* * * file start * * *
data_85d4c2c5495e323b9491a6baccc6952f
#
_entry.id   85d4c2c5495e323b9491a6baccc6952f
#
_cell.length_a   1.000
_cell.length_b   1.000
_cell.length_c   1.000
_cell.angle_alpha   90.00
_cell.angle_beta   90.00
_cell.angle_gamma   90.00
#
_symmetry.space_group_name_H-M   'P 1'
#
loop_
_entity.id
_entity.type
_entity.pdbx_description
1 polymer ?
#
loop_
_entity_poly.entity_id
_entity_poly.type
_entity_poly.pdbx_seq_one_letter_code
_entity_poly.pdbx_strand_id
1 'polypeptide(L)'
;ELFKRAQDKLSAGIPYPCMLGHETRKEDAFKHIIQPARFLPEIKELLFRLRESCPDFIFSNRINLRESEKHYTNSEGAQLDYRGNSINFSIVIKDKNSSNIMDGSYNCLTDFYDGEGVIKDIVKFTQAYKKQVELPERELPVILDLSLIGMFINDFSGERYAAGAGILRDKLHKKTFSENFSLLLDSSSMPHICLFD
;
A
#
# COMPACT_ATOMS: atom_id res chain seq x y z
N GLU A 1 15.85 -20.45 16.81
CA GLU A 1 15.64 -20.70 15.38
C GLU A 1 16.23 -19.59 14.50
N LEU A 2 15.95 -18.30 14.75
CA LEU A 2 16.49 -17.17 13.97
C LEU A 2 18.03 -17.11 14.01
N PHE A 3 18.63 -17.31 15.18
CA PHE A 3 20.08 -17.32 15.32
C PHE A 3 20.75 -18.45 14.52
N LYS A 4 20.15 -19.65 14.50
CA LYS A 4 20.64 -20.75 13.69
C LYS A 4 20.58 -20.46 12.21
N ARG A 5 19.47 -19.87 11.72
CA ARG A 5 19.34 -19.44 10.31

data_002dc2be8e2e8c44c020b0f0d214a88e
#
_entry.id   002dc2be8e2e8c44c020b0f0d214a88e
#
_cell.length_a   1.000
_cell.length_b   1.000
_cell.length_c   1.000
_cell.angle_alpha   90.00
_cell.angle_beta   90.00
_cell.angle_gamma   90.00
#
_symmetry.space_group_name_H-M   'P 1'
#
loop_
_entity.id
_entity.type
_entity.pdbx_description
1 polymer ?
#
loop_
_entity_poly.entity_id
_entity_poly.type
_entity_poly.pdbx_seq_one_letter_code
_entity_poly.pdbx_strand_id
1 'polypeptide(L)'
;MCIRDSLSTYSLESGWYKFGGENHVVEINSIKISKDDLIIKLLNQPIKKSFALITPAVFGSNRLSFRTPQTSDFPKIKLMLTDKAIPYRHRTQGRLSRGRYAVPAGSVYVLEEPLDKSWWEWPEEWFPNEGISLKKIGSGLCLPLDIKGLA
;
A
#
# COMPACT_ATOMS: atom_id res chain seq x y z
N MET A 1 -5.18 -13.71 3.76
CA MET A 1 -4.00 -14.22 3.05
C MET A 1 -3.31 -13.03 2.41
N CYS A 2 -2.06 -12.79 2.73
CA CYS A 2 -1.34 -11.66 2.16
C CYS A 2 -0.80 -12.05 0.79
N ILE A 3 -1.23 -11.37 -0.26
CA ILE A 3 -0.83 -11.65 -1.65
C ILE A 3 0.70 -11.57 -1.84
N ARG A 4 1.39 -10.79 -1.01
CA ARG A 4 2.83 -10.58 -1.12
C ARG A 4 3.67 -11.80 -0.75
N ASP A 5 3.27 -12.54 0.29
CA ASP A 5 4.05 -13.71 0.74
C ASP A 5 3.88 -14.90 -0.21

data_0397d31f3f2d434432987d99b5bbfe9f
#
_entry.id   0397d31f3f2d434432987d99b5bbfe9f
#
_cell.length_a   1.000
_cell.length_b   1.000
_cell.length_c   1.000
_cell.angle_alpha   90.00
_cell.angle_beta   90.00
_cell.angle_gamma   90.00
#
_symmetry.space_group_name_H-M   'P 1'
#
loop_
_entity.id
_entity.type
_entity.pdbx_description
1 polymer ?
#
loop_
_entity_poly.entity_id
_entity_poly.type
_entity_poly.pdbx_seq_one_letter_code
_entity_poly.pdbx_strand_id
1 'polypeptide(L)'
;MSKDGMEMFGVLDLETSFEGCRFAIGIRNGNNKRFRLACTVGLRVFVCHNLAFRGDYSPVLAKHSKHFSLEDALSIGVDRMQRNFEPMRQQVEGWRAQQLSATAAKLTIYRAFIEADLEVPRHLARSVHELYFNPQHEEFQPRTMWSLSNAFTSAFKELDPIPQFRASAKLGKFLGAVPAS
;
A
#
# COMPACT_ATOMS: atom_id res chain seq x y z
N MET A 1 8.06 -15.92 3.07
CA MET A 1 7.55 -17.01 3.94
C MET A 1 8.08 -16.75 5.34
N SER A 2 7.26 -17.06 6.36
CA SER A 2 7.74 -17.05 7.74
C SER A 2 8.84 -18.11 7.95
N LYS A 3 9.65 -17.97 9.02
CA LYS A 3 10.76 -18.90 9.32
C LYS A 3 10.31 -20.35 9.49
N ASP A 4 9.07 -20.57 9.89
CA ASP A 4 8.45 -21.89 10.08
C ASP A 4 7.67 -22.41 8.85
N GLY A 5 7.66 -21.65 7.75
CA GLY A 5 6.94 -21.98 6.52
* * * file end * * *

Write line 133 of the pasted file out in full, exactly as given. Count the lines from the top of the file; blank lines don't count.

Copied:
CA GLY A 5 6.94 -21.98 6.52